Love Letters and Numbers: How Teachers Inspire Confidence in Students
Teachers have magical powers. Think about that for a minute. By motivating students to push past the superficiality of a textbook or equation, they animate subject matter and craft meaning and emotion out of otherwise static letters and numbers.
English and Math could be either a student’s dream or worst nightmare. The difference can truly lie in how teachers encourage and care for their students. This Teacher Appreciation Week, we spoke with teachers Cadi Russell, Lori Hudak, Gina Tinney, and Megan Koscianski about how their experiences within education inspired them to connect with their students and build their confidence.
Sharing is Caring
[caption id="attachment_11807" align="alignleft" ] Ms. Hudak[/caption]
Communicating with students is a major part of encouraging them. Teacher Lori Hudak sends her students information and additional resources to keep them engaged with their English coursework. “I motivate my students by communicating with them frequently and sending them informational messages, such as suggesting booklists for their grade level. Additionally, as part of my feedback, I provide links to websites, images, and videos with additional resources related to various assignments.” Supplying them with constant feedback and information helps students to associate with their teachers and the subject they’re teaching.
Appreciating students and their work, in turn, allows students to thrive individually and value their teachers. Teacher, Megan Koscianski recalls how her favorite teacher balanced creating respect while building bonds in the classroom. “Mrs. Wilson truly cared for every single one of her students and wanted everyone to do well in both class and life. She reminds me that it is possible to have a connection with students while still maintaining, and having the respect of being the teacher.” Our teachers care for their students and show them how respect needs to come from both those who lead the classroom and those who use the classroom for exploration and growth.
[caption id="attachment_11810" align="alignright" ] Mrs. Koscianski[/caption]
When a teacher connects with a student and takes the time to share in their passions, students build skills and principles that last a lifetime. Teacher Cadi Russell describes how her favorite teacher, Mrs. Schneider, influenced how she motivates her students. “In her classroom we laughed, learned, and felt like a family. Today as a teacher, I think back to how caring she was, and try to instill many values and skills she had as an educator, into my daily practice. As a teacher, I find it important to encourage students to show and explore their creativity and passions. As a cheerleader and educator for our youth, I know we can expect incredible things to come.” Laurel Springs teachers have confidence in their students and do not hesitate to empower them to share the same trust in themselves.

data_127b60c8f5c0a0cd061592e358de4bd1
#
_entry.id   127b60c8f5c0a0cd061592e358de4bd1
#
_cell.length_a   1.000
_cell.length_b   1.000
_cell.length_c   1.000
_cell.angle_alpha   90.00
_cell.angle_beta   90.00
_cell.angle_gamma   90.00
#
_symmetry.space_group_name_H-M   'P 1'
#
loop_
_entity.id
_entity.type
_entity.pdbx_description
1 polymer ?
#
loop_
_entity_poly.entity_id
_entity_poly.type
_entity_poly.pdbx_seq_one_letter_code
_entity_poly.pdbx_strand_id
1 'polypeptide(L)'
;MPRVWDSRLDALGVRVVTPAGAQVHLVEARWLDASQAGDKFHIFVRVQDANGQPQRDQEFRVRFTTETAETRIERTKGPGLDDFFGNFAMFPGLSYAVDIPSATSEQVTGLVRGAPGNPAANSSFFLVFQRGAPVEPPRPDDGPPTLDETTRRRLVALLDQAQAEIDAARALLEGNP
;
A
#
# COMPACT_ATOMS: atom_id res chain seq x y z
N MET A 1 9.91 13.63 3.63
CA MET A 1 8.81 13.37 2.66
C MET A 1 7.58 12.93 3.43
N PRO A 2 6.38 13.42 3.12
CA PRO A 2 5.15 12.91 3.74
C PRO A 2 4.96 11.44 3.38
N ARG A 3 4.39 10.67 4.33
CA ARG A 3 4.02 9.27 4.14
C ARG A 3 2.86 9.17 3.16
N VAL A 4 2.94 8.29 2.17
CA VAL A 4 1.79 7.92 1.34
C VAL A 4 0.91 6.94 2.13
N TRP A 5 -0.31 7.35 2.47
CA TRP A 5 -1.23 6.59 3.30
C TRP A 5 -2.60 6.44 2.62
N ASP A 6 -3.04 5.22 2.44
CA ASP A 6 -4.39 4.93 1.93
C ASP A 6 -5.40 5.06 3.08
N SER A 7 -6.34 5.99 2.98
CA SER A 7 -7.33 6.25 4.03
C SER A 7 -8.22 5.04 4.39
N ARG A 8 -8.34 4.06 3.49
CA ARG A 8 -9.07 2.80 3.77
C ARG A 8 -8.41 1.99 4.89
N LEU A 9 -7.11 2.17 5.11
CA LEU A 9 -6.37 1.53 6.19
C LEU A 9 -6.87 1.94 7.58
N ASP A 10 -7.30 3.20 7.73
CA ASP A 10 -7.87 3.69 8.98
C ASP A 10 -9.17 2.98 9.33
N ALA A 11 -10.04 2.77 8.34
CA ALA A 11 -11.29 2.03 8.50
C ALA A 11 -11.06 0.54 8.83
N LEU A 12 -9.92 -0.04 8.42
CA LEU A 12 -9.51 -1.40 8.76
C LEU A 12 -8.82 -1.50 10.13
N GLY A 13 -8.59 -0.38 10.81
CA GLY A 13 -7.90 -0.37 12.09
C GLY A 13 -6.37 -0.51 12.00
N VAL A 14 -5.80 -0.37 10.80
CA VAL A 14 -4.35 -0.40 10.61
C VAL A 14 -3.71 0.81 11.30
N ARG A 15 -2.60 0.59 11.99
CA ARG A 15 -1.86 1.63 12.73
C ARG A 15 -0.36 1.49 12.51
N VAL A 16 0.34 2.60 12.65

[caption id="attachment_11808" align="alignleft" ] Mrs. Tinney[/caption]
“Good relationships can help build that confidence in yourself and that's what I want to bring to each and every one of my students in order to give them the best shot at being successful,” shares teacher, Gina Tinney, whose teachers always made her feel like she could do anything. She builds relationships with her math students through open and genuine exchanges. “Once I can get a student with me in my virtual classroom or in my iClass for the first time and they can hear my passion and see my friendly face and laugh along with my jokes, they feel much more comfortable asking for help again. This is a life skill that a lot of students and some adults really have not mastered yet and I really strive to make sure my students feel comfortable asking them.” Laurel Springs’ online environment does not detract from one-on-one connections whatsoever, allowing students to depend not only on others but their own selves, as well, to succeed inside and outside of the classroom.
[caption id="attachment_11809" align="alignright" ] Mrs. Russell[/caption]
Ms. Hudak also remembers how her teacher Ms. Nix helped her to believe in herself from an early age. “The extra time she took to work with me during lunch or after school to help prepare me for [spelling bee and math] competitions showed me that she believed in my success.” Laurel Springs teachers are no strangers to taking time to help students understand class material and their own self worth. “In order to motivate and encourage my Laurel Springs students I try to show them that I am here whenever and however they need me,” explains Ms. Koscianski.
A genuine dedication to student success is one of teachers’ many powers, and our teachers do not let our educational model take away from the way they care about and motivate their students. Our teachers tremendously support and build the foundation off of which Laurel Springs works—lifelong success and confidence through academic growth and personal development.
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